J’s case was exceptional, standing out from the mundane background hum of sexual violence in northern India. The attack was of almost unprecedented brutality, committed by complete strangers on a Sunday evening, on the streets of Delhi itself. J was out with a friend watching a film. She was not in a village, nor was she working in a nightclub. She was thus seen as representative in a way that other victims, rightly or wrongly, had never been…
J’s case was exceptional, standing out from the mundane background hum of sexual violence in northern India. The attack was of almost unprecedented brutality, committed by complete strangers on a Sunday evening, on the streets of Delhi itself. J was out with a friend watching a film. She was not in a village, nor was she working in a nightclub. She was thus seen as representative in a way that other victims, rightly or wrongly, had never been. Very soon she had been dubbed “Delhi’s daughter” in the media, and thus neatly slotted into one of the three legitimate categories allowed to women in India: mother, spouse or child.
Within hours of the news of the assault breaking, protesters were on the streets. The reaction of India’s political elite merely fuelled the anger. No Parliamentarians joined the marchers. Instead, the Government invoked colonial-era laws to ban demonstrations, shut metro stations and deployed thousands of policemen to guard the President’s residence, the Parliament building and the homes of senior Ministers. Central Delhi became a citadel, defended by khaki-clad men with lathis, the iron-tipped bamboo staves also inherited, like the attitudes of the Ministers and top bureaucrats, from former imperial overlords. Finally, after a week, the Prime Minister, Manmohan Singh, and Sonia Gandhi, President of the ruling Congress party, made brief televised speeches expressing concern and sympathy, which were dismissed as too little, too late by protesters. The anger grew.
On 25 December, having held on to consciousness for long enough to twice give a crucial statement to investigators, J, still in Safdarjung hospital in the south of Delhi, began to lose her grip on life. Her father, Badri Nath, said: “During the evening, maybe 9 pm, she saw me standing outside the intensive-care unit. She turned to look at me and gestured for me to come. She asked me if I had eaten. I said yes. Then she said: ‘Dad, go to sleep, you must be tired.’ I patted her head. She said: ‘You should get some sleep,'” he remembered. “She took my hand and kissed it. She never opened her eyes again.”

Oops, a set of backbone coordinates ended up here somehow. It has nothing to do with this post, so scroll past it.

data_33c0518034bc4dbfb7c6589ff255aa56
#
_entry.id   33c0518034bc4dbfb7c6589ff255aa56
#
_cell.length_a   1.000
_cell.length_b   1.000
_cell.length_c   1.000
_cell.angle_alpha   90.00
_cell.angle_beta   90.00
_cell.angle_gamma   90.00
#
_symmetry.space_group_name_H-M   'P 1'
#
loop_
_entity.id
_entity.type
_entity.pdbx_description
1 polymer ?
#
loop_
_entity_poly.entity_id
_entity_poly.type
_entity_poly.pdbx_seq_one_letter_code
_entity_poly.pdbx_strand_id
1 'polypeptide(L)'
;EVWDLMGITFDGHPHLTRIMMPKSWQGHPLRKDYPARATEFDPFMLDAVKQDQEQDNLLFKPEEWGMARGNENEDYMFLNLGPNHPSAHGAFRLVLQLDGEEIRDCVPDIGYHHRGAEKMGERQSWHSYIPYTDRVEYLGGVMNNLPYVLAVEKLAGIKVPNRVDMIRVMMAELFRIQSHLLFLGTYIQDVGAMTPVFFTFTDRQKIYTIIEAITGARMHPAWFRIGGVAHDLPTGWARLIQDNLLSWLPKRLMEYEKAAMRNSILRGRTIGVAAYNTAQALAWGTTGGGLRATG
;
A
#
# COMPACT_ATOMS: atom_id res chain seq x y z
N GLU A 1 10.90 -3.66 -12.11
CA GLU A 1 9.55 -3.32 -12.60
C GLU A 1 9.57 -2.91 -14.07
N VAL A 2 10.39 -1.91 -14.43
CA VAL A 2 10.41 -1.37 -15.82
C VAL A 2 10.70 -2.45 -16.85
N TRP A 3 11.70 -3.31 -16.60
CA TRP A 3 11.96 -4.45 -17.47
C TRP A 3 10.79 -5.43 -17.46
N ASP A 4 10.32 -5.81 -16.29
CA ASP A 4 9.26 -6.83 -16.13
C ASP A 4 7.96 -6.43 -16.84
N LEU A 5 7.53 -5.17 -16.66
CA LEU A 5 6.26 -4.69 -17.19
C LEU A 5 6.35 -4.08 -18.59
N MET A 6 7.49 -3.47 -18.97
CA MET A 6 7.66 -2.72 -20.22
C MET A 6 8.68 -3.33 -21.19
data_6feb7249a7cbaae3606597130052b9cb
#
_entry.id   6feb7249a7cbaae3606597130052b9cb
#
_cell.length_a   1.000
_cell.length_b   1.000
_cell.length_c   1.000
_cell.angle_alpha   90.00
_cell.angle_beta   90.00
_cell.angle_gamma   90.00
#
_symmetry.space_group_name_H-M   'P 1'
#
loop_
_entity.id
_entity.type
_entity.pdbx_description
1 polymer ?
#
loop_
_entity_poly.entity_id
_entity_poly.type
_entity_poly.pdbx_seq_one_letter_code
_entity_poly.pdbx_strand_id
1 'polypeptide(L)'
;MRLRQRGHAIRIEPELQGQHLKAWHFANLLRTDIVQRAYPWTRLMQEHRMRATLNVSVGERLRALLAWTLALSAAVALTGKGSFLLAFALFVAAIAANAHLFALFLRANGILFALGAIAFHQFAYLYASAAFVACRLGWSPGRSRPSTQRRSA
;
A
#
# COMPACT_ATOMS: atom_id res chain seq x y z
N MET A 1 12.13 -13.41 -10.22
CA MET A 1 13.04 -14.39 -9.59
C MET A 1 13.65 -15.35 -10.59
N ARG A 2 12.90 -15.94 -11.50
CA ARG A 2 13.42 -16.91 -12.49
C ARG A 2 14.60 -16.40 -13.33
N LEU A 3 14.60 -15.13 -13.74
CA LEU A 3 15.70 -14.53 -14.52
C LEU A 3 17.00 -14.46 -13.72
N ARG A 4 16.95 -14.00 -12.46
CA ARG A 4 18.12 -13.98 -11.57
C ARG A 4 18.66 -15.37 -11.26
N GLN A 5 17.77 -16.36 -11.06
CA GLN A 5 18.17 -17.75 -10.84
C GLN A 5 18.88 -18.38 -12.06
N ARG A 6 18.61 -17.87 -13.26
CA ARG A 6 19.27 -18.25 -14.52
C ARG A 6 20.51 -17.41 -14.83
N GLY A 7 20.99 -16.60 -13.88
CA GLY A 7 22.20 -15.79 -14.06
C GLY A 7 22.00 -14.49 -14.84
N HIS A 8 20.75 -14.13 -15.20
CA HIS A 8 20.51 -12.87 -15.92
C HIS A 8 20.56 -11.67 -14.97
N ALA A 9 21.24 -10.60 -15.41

Four days later, J died in a clinic in Singapore, where she had been moved as no facilities for treatment that would even give her a chance of life existed in India. Her body was brought back to India, cremated in a public facility in Dwarka and then, as is traditional, her ashes were carried by her family to the banks of the Ganges, near the village that Badri Nath had left 30 years before, and scattered on the river. The night of her death the angry protests that had been beaten back by riot police in central Delhi and the marches in other cities demanding security for women in India gave way to demonstrations of a different type. There was grief, even shame. At 7 pm, candles were lit across the vast country: on Juhu Beach, where Mumbai meets the Indian Ocean; in the centre of the bustling southern cities of Hyderabad and Bengaluru; at the statue of Gandhi in chaotic, poverty-stricken Lucknow, 1,000 miles to the north.
In Delhi itself, though a city full of temples, mosques and churches, scores gathered at an impromptu shrine set up at the bus stop where J had waited for a lift home 13 days before. Under the hastily printed posters reading “You Inspired Us All” and “No to Violence to Women”, they too lit their candles. “We are feeling very sad. We are feeling very angry. Now we hope our lives will change,” said Archana Balodi, a 24-year-old student. One poster read: “She is not dead, she has just gone to a place where there is no rape.”
At the Jantar Mantar, an 18th-century observatory that is a traditional site of protests in the centre of the city, crowds gathered. J’s death meant her attackers would now be charged with murder, and thus could face hanging. This became the cry that united the otherwise diverse and disorganised demonstrators. “Hanging them is not enough. They should be tortured like she was,” said Srishdi Kumar, a 16-year-old schoolgirl. “Then maybe there will be a change. Why not?” Eight months later, at the conclusion of the trial of her killers, it is difficult to argue that J’s ordeal and death has made much difference in India, at least so far: the rapes and sexual assaults that are now highlighted daily by the Indian media act simply as a reminder of how widespread violence to women is in the country.